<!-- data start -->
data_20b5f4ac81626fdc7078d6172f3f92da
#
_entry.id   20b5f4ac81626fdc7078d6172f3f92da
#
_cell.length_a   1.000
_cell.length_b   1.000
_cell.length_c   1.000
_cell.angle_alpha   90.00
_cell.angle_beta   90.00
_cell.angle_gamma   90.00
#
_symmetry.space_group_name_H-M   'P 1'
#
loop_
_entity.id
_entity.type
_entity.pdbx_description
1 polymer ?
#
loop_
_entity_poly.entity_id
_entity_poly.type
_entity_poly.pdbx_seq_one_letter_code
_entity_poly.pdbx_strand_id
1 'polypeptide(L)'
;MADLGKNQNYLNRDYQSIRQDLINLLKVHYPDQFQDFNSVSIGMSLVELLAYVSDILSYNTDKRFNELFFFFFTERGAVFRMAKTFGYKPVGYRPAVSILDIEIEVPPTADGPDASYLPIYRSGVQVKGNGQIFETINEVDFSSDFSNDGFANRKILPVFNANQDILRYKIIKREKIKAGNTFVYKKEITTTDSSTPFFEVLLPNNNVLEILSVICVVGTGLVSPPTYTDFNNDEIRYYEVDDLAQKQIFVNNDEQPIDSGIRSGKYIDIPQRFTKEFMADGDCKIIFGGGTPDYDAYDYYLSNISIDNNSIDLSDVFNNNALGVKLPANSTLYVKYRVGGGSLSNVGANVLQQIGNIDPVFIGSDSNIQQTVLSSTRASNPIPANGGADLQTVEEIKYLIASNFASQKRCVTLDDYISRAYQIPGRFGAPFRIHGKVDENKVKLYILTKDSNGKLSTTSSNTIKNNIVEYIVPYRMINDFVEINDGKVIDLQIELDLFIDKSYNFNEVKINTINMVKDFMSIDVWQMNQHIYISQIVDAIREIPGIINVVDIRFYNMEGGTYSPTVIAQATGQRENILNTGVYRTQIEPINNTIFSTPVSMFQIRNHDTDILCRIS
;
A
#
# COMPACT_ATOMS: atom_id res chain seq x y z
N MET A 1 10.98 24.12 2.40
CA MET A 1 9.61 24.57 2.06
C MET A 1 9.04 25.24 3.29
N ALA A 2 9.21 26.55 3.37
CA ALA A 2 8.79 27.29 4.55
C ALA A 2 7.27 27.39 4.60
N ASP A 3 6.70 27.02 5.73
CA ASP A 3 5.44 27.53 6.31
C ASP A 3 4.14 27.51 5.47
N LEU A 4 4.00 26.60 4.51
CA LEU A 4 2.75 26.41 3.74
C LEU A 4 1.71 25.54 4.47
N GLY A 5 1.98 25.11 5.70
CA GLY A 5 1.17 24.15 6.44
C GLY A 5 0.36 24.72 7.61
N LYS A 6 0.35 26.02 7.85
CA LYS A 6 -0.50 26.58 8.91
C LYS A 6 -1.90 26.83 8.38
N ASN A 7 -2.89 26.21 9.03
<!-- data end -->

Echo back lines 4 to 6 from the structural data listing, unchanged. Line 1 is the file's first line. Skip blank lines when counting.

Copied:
#
_cell.length_a   1.000
_cell.length_b   1.000